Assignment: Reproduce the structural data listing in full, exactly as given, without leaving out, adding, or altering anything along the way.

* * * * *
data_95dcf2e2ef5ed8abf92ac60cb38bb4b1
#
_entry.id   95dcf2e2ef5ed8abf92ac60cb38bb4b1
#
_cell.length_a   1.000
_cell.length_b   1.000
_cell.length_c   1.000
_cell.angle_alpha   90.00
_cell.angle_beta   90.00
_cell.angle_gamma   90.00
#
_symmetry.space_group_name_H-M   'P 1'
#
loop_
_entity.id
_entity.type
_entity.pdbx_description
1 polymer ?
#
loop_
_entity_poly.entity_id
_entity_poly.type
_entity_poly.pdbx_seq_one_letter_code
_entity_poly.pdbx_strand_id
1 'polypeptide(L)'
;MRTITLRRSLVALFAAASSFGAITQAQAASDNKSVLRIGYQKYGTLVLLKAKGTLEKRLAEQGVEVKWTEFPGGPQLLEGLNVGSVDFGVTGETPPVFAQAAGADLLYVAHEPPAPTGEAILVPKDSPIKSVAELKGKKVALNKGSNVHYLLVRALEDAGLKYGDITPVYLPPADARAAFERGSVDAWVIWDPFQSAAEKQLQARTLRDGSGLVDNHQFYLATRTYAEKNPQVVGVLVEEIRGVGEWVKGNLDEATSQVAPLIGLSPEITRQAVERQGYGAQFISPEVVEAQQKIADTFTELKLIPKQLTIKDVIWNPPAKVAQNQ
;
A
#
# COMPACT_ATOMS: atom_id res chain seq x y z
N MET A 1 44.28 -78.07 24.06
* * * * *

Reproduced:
data_95dcf2e2ef5ed8abf92ac60cb38bb4b1
#
_entry.id   95dcf2e2ef5ed8abf92ac60cb38bb4b1
#
_cell.length_a   1.000
_cell.length_b   1.000
_cell.length_c   1.000
_cell.angle_alpha   90.00
_cell.angle_beta   90.00
_cell.angle_gamma   90.00
#
_symmetry.space_group_name_H-M   'P 1'
#
loop_
_entity.id
_entity.type
_entity.pdbx_description
1 polymer ?
#
loop_
_entity_poly.entity_id
_entity_poly.type
_entity_poly.pdbx_seq_one_letter_code
_entity_poly.pdbx_strand_id
1 'polypeptide(L)'
;MRTITLRRSLVALFAAASSFGAITQAQAASDNKSVLRIGYQKYGTLVLLKAKGTLEKRLAEQGVEVKWTEFPGGPQLLEGLNVGSVDFGVTGETPPVFAQAAGADLLYVAHEPPAPTGEAILVPKDSPIKSVAELKGKKVALNKGSNVHYLLVRALEDAGLKYGDITPVYLPPADARAAFERGSVDAWVIWDPFQSAAEKQLQARTLRDGSGLVDNHQFYLATRTYAEKNPQVVGVLVEEIRGVGEWVKGNLDEATSQVAPLIGLSPEITRQAVERQGYGAQFISPEVVEAQQKIADTFTELKLIPKQLTIKDVIWNPPAKVAQNQ
;
A
#
# COMPACT_ATOMS: atom_id res chain seq x y z
N MET A 1 44.28 -78.07 24.06